Life Styling Our Kids-The Best Vaccination !

Over time we realise that apart from infections, the single most important cause for illness is poor lifestyles. Innumerable adult diseases are now linked to unhealthy lifestyle practices. Lifestyle habits take roots at a very young age and then become fixed onto adulthood. Inculcating healthy lifestyle practices is the biggest vaccination against all these diseases! Life style practices such as type of food eaten, sleep time, screen time and play time have huge effects on overall kid’s health. Here is a brief overview of the current situation and how we as paediatricians can make a huge difference.

Can We Measure a Child’s Life Style ?

As we know the various parameters of a child’s life that constitute their life style can be simply classed into EAT-PLAY-CONNECT. Eat – which deals with all the recommendations related to food. Play- Vigorous physical play and screen play. Connect- Connect with Nature, Connect with family and connect with self through meditation & sleep. In an attempt to quantify the life style practices of children and their adherence to the global recommendations a short survey was conducted, in May 2019, by PEOPLE TREE Hospitals, involving parents between ages of 2 yrs to 16 yrs. Survey designed to understand the practices of children around their food, play, screen time, sleep, nature time and family time. With reference to the recent WHO recommendations of life style in under fives and the American Academy of Pediatrics recommendations on sleep and screen time a scoring questionnaire was formulated and distributed to parents. Each answer was given a unique rating based on the compliance to the global recommendations set for children. A final score was generated as a percentage. A perfect score will be 100 % which means complete compliance to the recommendations, anything less needs to be worked on ! Amongst 383 responders the preliminary survey results show that there is only 70 % compliance to these recommendations.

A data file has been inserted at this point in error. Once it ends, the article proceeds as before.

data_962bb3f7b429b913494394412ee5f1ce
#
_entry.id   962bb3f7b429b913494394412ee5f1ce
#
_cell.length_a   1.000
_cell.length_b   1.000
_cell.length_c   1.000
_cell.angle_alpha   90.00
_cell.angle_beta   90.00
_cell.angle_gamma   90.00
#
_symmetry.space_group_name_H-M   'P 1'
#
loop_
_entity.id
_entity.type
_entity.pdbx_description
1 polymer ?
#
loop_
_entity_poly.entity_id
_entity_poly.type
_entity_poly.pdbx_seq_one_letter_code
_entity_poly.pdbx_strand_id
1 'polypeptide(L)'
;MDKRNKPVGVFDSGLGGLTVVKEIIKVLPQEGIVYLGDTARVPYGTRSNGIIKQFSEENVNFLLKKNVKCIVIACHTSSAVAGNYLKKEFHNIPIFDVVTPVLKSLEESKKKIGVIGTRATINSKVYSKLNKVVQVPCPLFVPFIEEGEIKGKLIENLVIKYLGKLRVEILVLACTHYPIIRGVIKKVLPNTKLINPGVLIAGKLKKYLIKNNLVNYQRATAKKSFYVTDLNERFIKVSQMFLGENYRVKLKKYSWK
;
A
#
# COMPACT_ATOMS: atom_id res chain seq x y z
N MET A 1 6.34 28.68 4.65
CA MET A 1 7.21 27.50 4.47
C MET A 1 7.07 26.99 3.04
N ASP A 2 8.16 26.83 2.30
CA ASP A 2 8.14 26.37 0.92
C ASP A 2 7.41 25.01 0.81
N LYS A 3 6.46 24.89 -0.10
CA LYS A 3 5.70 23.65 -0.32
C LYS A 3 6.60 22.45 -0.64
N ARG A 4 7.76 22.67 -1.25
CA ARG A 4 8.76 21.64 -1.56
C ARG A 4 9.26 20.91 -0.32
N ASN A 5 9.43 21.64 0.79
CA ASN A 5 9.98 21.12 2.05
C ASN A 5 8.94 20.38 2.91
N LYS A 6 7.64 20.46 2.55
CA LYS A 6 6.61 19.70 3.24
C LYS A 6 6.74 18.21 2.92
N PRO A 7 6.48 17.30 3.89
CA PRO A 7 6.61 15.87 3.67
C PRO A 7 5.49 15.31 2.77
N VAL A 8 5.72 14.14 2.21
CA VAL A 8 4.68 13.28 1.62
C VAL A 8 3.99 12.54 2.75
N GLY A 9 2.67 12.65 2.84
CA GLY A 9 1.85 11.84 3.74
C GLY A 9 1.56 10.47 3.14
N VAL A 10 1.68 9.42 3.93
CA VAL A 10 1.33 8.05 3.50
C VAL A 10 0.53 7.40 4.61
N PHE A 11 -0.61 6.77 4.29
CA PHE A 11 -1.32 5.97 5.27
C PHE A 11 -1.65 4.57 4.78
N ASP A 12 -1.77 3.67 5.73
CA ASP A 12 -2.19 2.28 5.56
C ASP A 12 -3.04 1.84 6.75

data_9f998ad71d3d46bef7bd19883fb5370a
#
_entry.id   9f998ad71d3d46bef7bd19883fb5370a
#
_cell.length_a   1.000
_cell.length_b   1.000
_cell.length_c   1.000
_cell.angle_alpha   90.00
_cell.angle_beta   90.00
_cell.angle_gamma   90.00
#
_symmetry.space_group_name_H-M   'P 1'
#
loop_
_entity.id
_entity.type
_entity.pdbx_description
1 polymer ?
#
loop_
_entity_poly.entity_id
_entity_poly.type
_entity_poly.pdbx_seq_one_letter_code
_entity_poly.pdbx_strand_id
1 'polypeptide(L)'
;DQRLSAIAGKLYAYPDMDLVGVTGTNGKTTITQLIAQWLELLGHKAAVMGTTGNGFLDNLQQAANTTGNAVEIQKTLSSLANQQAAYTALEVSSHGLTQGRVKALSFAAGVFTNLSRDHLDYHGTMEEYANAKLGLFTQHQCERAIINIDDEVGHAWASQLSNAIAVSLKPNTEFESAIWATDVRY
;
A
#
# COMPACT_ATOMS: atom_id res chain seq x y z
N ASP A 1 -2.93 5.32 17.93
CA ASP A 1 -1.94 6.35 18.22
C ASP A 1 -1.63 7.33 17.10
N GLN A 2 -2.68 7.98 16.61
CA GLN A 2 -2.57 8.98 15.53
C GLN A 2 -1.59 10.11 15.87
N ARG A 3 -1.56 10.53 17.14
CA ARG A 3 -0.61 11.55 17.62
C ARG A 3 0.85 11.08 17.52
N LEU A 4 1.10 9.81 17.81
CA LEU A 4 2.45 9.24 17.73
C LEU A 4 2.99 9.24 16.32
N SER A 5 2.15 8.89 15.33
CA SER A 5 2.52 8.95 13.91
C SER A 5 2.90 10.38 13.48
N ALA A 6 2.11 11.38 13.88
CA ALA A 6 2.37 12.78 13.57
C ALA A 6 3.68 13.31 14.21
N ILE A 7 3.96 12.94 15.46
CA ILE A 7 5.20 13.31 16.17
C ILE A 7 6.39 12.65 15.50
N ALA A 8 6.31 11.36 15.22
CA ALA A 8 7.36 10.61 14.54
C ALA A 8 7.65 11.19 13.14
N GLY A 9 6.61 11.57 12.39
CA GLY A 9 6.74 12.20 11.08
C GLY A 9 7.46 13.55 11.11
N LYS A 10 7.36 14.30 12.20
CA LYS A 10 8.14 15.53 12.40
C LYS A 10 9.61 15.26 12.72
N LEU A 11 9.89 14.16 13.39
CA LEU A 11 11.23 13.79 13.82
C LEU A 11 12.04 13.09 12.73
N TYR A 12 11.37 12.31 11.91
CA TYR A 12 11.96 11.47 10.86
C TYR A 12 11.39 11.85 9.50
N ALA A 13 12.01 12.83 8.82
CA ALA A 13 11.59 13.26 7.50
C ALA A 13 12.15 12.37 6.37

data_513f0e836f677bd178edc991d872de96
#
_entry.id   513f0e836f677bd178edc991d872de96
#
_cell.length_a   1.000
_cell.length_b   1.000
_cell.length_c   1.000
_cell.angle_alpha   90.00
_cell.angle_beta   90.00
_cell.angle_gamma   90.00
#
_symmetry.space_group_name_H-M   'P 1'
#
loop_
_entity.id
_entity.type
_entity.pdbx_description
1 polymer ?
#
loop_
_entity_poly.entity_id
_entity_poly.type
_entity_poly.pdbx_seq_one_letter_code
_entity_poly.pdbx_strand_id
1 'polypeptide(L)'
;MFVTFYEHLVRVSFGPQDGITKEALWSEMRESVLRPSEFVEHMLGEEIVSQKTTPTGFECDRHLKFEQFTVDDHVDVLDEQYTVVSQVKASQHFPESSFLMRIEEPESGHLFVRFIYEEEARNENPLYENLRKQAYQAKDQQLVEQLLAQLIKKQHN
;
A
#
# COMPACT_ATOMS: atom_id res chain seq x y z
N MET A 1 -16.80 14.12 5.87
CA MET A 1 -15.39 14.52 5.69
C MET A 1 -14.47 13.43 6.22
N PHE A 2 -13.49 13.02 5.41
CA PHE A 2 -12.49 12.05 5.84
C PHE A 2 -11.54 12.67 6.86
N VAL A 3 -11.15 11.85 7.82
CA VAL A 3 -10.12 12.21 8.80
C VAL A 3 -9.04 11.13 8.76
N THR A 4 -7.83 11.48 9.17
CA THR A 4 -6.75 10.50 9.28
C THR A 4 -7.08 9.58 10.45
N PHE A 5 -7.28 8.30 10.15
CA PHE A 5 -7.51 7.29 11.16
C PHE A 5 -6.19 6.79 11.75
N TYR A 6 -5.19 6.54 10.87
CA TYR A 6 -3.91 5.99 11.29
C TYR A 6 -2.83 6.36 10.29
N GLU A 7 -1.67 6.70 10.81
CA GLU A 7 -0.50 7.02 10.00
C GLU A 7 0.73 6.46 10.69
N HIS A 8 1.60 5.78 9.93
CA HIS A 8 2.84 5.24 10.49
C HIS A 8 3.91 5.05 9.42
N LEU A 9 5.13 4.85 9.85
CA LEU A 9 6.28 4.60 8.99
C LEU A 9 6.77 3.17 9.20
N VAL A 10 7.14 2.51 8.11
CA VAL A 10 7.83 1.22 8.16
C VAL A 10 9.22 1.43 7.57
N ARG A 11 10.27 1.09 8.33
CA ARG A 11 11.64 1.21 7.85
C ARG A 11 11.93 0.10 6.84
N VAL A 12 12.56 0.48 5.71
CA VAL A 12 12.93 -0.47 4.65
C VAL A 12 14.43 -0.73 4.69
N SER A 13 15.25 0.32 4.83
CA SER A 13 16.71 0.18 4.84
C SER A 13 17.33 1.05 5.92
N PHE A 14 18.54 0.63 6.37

What is the Current Problem?

A poor diet: Currently urban children’s diet mostly comprises fast foods and processed foods. They are constantly gorging on burgers, pizzas, sweets and carbonated drinks. We call them empty calories as they provide calories without any nutrients namely vitamins minerals and fibre Hence children of today are overfed but undernourished. A food predominantly made of empty calories is rightly called junk food. Such food is also very high in solid fats, sugar salt & preservatives all of which have long term negative health effects. Unfortunately “Mall”nutrition is the new malnutrition. Home food can also become junk if it has too much empty calories or processed elements high in solid fats salt, sugar or preservatives. Children are thus deprived of nutrition that a good diet of fresh, homemade foods, vegetables and fruits provides. Children are encouraged to eat 5 things on their plate- half their plate as fruit & vegetables, quarter grains preferably whole grains and quarter proteins especially from vegetarian sources and have 1 cup diary like curd every meal. Our survey showed 47% of responder’s kids did not have vegetables or fruits on a daily basis.

Lack of physical activity: Most children nowadays are not getting enough physical activity and the results are disastrous. Children spend most of their time hooked to their smartphones, playing games, watching TV or surfing the net. The rising rates of childhood obesity metabolic syndrome, hypertension, Vitamin deficiencies is the result.

Excess screen time -Easy availability of electronic gadgets like the television and video games mean children are spending countless hours in front of these gadgets and living a sedentary lifestyle. This leads to Obesity, Myopia, sleep disturbances and several behaviour issues. WHO recommends no screen time till 2 years of age and a maximum of 1 hour during child hood.* Our survey shows 82% default in preschool years, 61% in school age and 48 % during teens.

Compromised sleeping hours due to late bedtimes and need for waking early for school. About 13 hrs of sleep for pre-schoolers, 11 and 9 during school age and teenage years. Only about 50 % are compliant across the ages for recommended duration of sleep.